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The hierarchy

Feb 19, 20034 mins
Access ControlEnterprise Applications

* The hierarchical nature of directories

I spent last week in Phoenix at the first Directory Experts conference for eDirectory put on by Netpro – and a well done conference it was. It also meant I got to spend a lot of time with Novell’s “Four Horseman” of eDirectory – the cheerleader (Justin Taylor), the rev (Ted Haeger), Mr. T (Ivan Hurtt) and the beet digger (Loren Russon). While much of the talk was about current eDirectory technology, there was a bit of blue sky concerning the future of directory services, identity management and what they can do for you.

One proposal that caught my fancy had to do with the hierarchical nature of the directory.

All modern directories are hierarchical, starting at the root and flowing down through branches and containers to leaves. Leaf objects are named according to their position in the hierarchy. This was declared in the x.500 spec 20 years ago, and it has always been followed. The design of the tree, the shape of the hierarchy, can determine not only the efficiency of the directory but also what you can actually do with it.

Frequently, application developers must request an external index of the objects in the tree in order to effectively use the information that it stores. Maintaining most large trees creates a structure, which most closely resembles San Jose’s famous Winchester Mystery House (, with its myriad of stairways leading nowhere and windows that have no view. But suppose we could maintain multiple hierarchies at the same time?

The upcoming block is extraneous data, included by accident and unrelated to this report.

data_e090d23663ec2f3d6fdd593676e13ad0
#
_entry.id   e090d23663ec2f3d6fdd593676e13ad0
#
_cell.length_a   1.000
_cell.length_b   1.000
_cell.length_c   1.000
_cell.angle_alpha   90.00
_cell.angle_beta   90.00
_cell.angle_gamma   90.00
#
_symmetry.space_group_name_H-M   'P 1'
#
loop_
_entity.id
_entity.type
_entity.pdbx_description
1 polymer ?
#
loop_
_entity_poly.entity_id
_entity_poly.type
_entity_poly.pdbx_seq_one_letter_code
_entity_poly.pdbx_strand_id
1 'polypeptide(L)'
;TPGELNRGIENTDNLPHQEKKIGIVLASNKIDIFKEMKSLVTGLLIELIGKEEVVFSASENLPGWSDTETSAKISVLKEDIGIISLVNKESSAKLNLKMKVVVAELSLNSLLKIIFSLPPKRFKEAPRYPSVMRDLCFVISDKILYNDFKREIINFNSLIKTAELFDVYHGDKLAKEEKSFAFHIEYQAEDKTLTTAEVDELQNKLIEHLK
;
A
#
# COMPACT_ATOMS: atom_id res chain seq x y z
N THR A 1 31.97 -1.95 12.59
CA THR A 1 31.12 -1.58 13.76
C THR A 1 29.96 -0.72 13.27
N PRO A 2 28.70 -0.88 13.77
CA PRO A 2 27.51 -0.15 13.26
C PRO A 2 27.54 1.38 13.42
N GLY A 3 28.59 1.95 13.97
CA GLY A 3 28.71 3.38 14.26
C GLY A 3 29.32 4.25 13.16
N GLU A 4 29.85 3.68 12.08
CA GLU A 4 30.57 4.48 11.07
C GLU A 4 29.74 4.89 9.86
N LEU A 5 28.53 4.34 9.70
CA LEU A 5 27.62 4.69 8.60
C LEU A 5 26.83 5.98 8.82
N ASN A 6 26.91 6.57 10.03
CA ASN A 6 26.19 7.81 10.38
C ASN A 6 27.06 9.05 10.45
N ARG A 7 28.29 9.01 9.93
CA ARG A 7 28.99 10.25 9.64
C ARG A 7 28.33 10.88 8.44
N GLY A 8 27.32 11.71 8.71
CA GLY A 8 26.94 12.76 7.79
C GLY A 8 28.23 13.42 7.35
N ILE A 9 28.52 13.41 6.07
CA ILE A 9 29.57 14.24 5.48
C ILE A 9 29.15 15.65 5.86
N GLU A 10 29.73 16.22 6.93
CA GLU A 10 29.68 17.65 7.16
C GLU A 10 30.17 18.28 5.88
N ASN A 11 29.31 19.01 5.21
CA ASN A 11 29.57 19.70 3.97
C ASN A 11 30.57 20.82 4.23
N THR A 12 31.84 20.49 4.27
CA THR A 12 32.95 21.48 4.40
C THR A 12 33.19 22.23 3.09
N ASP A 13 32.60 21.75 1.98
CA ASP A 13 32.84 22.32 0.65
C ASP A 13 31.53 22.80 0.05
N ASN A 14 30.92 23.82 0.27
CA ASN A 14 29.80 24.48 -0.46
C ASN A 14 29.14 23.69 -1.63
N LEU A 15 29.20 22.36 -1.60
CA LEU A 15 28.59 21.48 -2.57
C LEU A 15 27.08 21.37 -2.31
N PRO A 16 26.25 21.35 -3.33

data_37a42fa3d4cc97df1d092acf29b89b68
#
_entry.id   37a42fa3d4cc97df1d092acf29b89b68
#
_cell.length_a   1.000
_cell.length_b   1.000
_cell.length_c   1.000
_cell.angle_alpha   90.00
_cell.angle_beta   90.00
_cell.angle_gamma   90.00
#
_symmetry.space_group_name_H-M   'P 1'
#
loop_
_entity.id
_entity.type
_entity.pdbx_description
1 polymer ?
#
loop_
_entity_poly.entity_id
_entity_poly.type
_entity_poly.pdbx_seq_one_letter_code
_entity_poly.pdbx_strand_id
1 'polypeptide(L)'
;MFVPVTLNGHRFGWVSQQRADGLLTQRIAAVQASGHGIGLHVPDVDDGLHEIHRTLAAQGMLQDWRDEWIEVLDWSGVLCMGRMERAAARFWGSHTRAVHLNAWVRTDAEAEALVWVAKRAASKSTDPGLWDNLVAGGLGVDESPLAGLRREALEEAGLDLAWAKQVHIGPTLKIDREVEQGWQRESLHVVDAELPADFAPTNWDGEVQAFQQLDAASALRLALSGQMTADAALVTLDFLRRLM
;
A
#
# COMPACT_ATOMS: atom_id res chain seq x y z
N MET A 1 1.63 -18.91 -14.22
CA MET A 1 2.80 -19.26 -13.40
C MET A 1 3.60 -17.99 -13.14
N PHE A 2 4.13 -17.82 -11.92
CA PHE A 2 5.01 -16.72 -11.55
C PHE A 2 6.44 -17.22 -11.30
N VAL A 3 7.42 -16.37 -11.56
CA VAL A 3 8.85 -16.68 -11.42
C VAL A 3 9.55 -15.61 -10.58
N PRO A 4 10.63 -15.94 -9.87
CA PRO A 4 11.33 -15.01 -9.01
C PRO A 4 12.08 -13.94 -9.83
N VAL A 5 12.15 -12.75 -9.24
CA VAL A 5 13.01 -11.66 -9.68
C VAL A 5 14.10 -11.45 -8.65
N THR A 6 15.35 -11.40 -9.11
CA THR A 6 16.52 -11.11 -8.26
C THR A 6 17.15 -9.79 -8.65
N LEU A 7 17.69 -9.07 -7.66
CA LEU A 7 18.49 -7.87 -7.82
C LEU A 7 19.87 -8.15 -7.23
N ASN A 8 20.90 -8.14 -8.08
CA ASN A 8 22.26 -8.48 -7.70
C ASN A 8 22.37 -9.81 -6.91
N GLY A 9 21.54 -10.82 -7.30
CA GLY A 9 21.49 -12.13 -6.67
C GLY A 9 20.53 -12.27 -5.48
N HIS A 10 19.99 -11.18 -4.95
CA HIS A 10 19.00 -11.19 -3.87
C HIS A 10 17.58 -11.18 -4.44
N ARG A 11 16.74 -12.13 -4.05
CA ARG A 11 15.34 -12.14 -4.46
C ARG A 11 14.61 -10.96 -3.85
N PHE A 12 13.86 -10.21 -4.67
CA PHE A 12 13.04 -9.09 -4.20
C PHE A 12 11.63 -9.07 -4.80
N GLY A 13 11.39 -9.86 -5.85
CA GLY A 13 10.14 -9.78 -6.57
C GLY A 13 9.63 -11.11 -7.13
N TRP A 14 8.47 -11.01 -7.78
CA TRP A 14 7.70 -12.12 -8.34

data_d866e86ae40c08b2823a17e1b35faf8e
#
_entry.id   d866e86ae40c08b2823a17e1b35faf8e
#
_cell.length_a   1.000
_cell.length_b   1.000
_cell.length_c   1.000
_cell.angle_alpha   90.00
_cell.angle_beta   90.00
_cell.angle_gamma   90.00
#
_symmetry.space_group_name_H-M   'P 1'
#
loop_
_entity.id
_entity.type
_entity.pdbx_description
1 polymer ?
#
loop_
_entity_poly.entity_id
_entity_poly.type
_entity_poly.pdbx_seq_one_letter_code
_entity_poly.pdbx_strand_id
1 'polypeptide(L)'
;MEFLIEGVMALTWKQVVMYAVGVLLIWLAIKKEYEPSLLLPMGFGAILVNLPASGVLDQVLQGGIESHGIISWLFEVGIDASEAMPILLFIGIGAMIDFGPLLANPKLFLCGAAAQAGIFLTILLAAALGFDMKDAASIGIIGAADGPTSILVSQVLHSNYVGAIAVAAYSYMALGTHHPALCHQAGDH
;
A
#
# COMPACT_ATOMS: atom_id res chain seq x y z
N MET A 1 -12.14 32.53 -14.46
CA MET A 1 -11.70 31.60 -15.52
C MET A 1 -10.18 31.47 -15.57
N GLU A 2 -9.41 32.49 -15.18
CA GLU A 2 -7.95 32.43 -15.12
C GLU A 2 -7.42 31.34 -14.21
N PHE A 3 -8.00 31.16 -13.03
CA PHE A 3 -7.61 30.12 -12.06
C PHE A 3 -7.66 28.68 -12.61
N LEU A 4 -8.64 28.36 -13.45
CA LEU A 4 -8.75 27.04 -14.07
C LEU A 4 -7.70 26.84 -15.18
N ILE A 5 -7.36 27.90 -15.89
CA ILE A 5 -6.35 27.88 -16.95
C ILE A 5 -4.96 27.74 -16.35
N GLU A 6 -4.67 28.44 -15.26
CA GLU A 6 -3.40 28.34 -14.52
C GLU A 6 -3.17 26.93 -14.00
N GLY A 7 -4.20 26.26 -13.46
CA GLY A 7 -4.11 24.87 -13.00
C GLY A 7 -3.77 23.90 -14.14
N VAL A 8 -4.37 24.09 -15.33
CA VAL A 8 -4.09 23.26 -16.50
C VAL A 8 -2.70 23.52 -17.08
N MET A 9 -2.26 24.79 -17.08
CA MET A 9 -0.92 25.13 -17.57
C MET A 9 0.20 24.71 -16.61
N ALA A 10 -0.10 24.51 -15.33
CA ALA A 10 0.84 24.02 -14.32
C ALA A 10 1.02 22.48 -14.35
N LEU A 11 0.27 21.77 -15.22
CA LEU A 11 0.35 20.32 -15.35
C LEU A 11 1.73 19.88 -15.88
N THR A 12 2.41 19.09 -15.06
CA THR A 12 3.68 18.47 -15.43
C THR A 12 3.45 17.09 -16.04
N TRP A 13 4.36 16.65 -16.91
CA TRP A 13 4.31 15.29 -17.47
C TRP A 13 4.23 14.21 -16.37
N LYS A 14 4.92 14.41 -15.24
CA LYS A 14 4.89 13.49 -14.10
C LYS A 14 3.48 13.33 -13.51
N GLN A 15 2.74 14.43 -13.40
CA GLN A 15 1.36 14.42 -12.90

I first broached this subject last July (see editorial links below) when I shared the thoughts of Michel Prompt, Radiant Logic’s founder and CEO on what he called “virtual schemas”. Prompt’s idea is that the context in which we view the directory hierarchy (its structure, based on its schema) changes so the schema should be flexible enough to change with it. Novell’s idea is to recreate the datastore, perhaps as a very flat space, with a virtual hierarchical structure that changes depending on your need.

Here’s one example of how this can work in practice. Many people need access to the enterprise’s resources from multiple locations – at a desk inside the firewall, from a PC at home, from a laptop on the road or from a PDA almost anywhere. Today, we have to laboriously construct different scenarios to insure both the user’s access and the enterprise’s security. People outside the firewall generally have lower security so should get lower access. People using a PDA, on the other hand, have different user interface needs than those connecting from a laptop or desktop. The hierarchical structure of the directory allows rights and privileges to flow down to users, but having a single hierarchy means this flow is designed for only a single scenario – usually for users who access the network from a desktop in their office or cubicle.

But suppose the hierarchy could be viewed differently based on who the user was, where they were accessing the network from and what platform they were using? Instead of reams of policies, hundreds of lines of “if…then” coding and filters for each resource based on every possible contingency, suppose you could create separate hierarchies based on the combination of who-what-where? Not only does it make the network manager’s job easier but it also increases the security of the enterprise because there are fewer points of failure (one policy instead of 50, for example). Radiant Logic can talk to you about this right now, Novell wants to talk to you about it in the very near future and other directory vendors should be getting ready to talk to you about it because this is were we’re headed with identity management.